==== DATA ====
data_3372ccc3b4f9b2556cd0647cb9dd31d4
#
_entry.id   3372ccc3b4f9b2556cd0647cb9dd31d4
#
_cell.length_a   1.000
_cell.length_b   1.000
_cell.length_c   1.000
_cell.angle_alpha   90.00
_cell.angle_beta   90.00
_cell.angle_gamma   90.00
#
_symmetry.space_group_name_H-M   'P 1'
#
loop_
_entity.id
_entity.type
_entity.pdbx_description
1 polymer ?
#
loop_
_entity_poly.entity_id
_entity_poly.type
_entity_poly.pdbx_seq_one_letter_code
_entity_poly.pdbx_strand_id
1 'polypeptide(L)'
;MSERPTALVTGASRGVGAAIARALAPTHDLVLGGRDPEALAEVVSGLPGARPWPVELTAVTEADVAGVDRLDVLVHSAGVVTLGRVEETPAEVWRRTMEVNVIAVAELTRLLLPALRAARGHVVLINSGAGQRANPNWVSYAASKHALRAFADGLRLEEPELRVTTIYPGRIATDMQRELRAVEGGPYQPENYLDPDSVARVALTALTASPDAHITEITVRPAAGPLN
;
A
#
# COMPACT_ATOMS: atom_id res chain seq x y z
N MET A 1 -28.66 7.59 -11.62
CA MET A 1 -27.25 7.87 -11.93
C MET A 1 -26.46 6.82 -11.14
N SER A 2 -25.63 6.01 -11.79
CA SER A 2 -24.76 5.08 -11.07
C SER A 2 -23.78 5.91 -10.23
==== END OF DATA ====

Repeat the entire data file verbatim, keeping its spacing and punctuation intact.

data_3372ccc3b4f9b2556cd0647cb9dd31d4
#
_entry.id   3372ccc3b4f9b2556cd0647cb9dd31d4
#
_cell.length_a   1.000
_cell.length_b   1.000
_cell.length_c   1.000
_cell.angle_alpha   90.00
_cell.angle_beta   90.00
_cell.angle_gamma   90.00
#
_symmetry.space_group_name_H-M   'P 1'
#
loop_
_entity.id
_entity.type
_entity.pdbx_description
1 polymer ?
#
loop_
_entity_poly.entity_id
_entity_poly.type
_entity_poly.pdbx_seq_one_letter_code
_entity_poly.pdbx_strand_id
1 'polypeptide(L)'
;MSERPTALVTGASRGVGAAIARALAPTHDLVLGGRDPEALAEVVSGLPGARPWPVELTAVTEADVAGVDRLDVLVHSAGVVTLGRVEETPAEVWRRTMEVNVIAVAELTRLLLPALRAARGHVVLINSGAGQRANPNWVSYAASKHALRAFADGLRLEEPELRVTTIYPGRIATDMQRELRAVEGGPYQPENYLDPDSVARVALTALTASPDAHITEITVRPAAGPLN
;
A
#
# COMPACT_ATOMS: atom_id res chain seq x y z
N MET A 1 -28.66 7.59 -11.62
CA MET A 1 -27.25 7.87 -11.93
C MET A 1 -26.46 6.82 -11.14
N SER A 2 -25.63 6.01 -11.79
CA SER A 2 -24.76 5.08 -11.07
C SER A 2 -23.78 5.91 -10.23